The remaining sectors account for approximately 25 per cent of total oil demand in the region. However, introducing natural gas in the residential, commercial and other sectors might be too ambitious. Within the residential sector, water heating and cooking would be the only domestic uses for natural gas and consumption per user is thus negligible. Building underground gas pipelines to connect each household or business to the supply would likely be expensive; the distribution networks could only be developed within major urban areas given the greater density of final users.

Barbados might be the exception; there is a natural gas distribution grid in place, serving commercial and residential customers. The National Oil Company (BNOCL) has produced indigenous oil and gas for over 30 years, part of which has been used to establish a thriving gas distribution and sales service to 16,000 customers [12].

3.4 Electricity Generation

Despite the deterrent of high prices (Figure 4), Caribbean energy consumption has been growing, putting further pressure on total energy bills. Electricity generation consumes more energy than any other use in the Caribbean. This, along with the electricity sector structure, usually with a single utility in each country, makes it the most promising natural gas market in the region.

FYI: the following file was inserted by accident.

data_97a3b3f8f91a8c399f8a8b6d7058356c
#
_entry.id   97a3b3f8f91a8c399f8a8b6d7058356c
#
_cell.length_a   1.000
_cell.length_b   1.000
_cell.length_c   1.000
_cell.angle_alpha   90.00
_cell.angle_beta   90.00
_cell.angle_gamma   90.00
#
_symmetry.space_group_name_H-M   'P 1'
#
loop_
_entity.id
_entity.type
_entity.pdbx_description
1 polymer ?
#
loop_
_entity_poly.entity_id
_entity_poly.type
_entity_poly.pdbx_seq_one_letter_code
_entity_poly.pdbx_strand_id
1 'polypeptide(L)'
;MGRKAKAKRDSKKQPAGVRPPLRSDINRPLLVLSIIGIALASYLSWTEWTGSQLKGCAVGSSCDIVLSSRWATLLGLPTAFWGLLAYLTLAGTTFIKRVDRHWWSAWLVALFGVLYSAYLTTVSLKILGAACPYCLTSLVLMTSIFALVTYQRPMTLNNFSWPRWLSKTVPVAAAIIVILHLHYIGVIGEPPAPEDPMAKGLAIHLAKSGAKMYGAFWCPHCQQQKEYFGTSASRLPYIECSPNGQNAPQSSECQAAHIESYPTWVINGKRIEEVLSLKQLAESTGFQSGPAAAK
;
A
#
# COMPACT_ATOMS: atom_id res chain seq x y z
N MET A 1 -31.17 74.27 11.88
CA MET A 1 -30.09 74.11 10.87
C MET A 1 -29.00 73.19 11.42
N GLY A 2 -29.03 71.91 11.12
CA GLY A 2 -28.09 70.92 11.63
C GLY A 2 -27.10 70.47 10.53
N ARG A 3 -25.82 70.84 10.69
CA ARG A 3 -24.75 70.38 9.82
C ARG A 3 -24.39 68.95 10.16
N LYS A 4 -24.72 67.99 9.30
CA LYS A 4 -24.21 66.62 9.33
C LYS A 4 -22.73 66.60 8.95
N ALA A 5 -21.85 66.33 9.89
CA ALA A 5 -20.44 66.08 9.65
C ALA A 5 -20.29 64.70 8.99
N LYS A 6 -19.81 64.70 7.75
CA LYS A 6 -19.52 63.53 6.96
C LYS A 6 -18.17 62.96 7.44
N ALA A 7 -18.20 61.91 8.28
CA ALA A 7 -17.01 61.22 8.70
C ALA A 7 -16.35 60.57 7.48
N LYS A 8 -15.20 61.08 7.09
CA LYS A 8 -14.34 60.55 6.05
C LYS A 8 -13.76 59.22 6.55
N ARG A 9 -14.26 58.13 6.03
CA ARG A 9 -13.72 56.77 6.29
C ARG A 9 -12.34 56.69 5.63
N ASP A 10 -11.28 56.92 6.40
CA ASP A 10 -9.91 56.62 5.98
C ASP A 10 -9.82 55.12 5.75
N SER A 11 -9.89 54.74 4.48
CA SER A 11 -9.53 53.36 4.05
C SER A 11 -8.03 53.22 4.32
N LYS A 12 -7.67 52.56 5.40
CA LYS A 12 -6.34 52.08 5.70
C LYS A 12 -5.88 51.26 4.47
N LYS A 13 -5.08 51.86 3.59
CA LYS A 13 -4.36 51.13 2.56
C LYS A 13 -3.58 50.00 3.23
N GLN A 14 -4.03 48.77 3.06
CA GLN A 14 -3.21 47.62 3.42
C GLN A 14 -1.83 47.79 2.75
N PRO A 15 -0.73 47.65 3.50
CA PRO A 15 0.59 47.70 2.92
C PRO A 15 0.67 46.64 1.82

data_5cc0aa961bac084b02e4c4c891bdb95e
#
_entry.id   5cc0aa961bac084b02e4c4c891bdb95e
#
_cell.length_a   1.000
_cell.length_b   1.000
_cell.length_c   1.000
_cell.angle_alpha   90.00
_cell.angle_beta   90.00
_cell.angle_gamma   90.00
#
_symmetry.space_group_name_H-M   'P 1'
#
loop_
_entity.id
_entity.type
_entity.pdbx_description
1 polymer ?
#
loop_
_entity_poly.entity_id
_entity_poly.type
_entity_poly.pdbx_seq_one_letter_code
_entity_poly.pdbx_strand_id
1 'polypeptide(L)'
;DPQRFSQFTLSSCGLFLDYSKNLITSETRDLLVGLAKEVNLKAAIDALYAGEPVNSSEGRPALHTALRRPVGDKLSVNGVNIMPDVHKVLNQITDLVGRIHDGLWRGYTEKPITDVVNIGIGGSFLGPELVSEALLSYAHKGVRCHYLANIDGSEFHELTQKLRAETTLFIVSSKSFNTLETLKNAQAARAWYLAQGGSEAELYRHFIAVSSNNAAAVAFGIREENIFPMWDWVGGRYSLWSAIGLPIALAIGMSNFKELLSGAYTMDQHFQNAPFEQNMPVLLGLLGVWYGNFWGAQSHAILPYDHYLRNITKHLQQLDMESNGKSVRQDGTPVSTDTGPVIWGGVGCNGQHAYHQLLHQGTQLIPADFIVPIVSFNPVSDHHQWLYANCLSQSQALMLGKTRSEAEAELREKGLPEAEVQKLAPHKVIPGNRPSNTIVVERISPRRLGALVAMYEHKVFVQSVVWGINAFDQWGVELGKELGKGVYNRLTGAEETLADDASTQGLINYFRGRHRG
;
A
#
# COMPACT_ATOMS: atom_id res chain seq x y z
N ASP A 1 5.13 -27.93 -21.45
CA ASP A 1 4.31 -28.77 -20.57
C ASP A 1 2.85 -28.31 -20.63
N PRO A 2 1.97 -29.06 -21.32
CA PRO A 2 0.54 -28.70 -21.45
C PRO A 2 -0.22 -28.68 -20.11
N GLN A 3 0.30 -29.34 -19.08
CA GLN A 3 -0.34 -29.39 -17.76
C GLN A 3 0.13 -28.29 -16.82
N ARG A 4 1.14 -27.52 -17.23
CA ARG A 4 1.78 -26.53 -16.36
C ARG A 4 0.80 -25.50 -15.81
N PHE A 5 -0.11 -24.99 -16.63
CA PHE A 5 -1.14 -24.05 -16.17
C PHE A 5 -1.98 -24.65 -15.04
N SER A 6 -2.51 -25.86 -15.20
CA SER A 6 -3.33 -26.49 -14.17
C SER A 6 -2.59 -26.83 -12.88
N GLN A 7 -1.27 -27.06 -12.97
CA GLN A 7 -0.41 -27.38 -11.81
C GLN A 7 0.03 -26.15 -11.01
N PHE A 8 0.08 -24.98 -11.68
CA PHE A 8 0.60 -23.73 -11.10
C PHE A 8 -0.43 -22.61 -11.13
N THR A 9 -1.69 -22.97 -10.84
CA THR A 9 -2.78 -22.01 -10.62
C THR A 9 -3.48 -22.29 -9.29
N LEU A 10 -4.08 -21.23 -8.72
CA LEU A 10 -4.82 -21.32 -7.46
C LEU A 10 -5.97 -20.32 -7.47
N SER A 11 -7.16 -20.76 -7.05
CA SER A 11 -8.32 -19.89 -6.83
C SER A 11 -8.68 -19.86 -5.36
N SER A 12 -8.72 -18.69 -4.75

Figure 4. Example of national electricity tariffs by 2012. Source: https://www.elibrary.imf.org/

The projected demand for natural gas from power generation is based on (i) the expected demand for electricity; (ii) the total installed capacity per country to meet the anticipated demand; and (iii) the electricity generation and installed capacity using natural gas.

It is necessary to estimate electricity consumption and add system losses to forecast the electricity generation by country. Each country’s historical electricity consumption has served as a reference to predict the electricity consumption growth each year at an average annual growth rate. The system losses can be calculated as a function of projected electricity consumption of each year and the latest data on the percentage of system losses. Haiti has the highest losses accounting for 77% of total electricity generation, followed by the Dominican Republic (41%), Jamaica (33%), Bahamas GBPC (18%), Bahamas BEC (16%), (9%) and Barbados (7%) [11].